“The website issue cropped up when we discussed our mandate that did at that stage not extended to the Internet,” said Press Ombudsman Johan Retief.
“We felt that it would make our system more credible and efficient if we broaden our mandate to online material from publications that ascribe to the Press Code and therefore are part of the system of regulation.”
Altering of the ethical section of the South African Press Code and restructuring of the council has been made already.
Reader commentary will not be taken into account for site regulations.
Retief explained all publications are responsible for the material they publish, not only on paper.
“This is a new and largely uncharted area in which there is scant legislative guidance or common law precedent in South Africa,” Timothy Spira, Head of Publishers of the Digital Media & Marketing Association (DMMA), told TimesLIVE.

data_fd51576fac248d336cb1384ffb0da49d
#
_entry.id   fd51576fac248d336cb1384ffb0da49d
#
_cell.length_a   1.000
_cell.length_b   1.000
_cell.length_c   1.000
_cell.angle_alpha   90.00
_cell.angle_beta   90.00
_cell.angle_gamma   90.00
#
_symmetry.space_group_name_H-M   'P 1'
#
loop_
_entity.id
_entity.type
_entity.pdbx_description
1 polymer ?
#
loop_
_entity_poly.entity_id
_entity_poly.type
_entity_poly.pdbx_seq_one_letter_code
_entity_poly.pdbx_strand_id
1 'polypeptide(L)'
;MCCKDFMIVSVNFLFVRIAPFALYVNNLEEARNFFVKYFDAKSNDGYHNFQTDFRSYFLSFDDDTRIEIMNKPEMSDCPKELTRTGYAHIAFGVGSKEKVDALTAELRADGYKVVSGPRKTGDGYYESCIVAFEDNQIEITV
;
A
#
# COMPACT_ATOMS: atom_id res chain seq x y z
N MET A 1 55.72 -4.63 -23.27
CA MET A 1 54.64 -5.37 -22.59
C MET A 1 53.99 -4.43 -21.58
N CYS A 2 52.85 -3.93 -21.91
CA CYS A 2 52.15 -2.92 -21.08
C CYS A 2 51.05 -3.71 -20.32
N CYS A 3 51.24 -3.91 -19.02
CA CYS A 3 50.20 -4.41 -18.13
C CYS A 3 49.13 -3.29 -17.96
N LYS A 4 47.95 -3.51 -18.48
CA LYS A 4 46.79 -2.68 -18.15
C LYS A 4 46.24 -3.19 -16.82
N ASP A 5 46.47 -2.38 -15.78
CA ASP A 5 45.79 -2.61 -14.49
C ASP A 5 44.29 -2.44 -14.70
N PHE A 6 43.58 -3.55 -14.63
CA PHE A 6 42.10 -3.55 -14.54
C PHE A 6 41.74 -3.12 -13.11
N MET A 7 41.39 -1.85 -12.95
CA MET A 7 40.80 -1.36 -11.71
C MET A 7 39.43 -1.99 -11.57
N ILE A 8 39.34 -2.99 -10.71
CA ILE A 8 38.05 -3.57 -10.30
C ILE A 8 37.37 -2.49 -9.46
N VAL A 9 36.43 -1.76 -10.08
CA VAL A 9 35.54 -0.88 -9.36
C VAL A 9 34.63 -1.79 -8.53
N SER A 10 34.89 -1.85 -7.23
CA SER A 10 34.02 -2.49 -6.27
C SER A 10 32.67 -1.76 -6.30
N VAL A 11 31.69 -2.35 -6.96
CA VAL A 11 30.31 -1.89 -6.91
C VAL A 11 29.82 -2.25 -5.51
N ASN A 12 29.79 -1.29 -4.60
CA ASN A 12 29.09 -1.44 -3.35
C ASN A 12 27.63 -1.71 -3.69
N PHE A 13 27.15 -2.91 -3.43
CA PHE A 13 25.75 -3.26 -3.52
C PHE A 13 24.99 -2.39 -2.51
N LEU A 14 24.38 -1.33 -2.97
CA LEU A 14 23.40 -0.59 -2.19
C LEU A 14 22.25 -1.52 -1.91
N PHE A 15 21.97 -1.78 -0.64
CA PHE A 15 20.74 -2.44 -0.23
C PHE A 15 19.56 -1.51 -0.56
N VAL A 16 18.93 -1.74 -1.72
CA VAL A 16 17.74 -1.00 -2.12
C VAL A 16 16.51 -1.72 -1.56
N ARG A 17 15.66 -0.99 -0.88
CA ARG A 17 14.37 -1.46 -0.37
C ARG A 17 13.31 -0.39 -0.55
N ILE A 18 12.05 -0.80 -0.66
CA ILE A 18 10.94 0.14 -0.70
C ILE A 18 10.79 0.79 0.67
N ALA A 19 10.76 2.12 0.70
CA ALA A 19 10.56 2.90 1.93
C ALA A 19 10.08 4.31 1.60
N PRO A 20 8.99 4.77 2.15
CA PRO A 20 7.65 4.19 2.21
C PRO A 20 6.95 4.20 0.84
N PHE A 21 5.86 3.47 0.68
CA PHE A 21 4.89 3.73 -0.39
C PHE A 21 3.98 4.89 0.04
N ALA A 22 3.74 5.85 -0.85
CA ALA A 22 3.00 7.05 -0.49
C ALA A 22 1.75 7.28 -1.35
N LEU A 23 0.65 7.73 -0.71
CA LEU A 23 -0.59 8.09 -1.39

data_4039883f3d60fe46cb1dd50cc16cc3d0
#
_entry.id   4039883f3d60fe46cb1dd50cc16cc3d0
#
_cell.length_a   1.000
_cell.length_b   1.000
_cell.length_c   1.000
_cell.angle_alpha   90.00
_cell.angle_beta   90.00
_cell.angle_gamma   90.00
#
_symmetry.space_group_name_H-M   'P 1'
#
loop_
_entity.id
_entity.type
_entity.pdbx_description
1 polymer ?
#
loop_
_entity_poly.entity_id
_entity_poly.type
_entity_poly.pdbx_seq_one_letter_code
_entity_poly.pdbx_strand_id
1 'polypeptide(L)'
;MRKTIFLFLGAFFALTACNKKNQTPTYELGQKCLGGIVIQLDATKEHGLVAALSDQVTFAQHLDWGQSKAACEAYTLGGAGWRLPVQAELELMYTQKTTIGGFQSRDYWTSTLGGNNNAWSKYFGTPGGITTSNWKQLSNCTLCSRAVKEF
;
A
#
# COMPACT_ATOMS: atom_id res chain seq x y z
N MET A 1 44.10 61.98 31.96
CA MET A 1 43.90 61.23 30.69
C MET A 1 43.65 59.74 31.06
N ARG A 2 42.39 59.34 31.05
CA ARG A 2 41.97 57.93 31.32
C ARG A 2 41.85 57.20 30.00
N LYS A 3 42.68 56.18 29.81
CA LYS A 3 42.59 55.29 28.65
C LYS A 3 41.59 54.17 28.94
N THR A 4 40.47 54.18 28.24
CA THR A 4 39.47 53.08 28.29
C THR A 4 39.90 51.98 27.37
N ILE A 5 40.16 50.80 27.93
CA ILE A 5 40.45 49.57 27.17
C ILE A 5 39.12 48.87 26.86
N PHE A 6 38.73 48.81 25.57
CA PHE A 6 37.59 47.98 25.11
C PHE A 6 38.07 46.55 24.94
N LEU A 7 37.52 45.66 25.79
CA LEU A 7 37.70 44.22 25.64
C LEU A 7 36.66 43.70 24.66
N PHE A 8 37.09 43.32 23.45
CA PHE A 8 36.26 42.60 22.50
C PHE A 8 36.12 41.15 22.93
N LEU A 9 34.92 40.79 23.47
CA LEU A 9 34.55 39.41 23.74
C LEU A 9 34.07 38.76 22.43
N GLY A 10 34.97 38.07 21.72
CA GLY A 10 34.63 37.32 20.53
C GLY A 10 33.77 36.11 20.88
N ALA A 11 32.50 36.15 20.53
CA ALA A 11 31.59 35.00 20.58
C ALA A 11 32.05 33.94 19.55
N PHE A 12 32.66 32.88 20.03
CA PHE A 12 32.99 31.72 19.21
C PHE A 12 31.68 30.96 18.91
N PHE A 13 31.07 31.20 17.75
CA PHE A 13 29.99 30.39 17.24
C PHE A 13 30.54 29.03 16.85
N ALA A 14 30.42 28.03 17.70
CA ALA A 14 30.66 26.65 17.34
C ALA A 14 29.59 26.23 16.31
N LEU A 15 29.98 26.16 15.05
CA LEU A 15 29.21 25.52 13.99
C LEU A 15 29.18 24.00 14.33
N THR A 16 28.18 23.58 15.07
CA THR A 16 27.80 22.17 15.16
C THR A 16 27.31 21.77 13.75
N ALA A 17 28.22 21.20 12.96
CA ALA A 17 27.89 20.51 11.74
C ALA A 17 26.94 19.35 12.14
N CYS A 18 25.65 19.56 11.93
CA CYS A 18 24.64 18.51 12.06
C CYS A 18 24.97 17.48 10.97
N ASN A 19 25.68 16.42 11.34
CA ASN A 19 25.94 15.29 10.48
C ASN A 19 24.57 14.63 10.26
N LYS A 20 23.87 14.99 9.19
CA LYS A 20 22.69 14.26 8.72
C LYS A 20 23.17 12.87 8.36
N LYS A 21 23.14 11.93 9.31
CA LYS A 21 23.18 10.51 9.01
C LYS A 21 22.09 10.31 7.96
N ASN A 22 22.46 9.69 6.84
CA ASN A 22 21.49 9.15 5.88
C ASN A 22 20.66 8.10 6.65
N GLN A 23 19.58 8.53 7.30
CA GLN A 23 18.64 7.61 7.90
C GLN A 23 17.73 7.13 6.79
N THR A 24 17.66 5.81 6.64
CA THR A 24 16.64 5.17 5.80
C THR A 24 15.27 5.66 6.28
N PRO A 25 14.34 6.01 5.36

Spira questioned the control, mentioning that this is a first for the country with regards to Internet censorship.
The DMMA urged publishers and platform providers to take special care to avoid inclinations towards hate speech, while not suffocating the opportunities for open debate “that makes the Internet such a valuable and progressive medium”.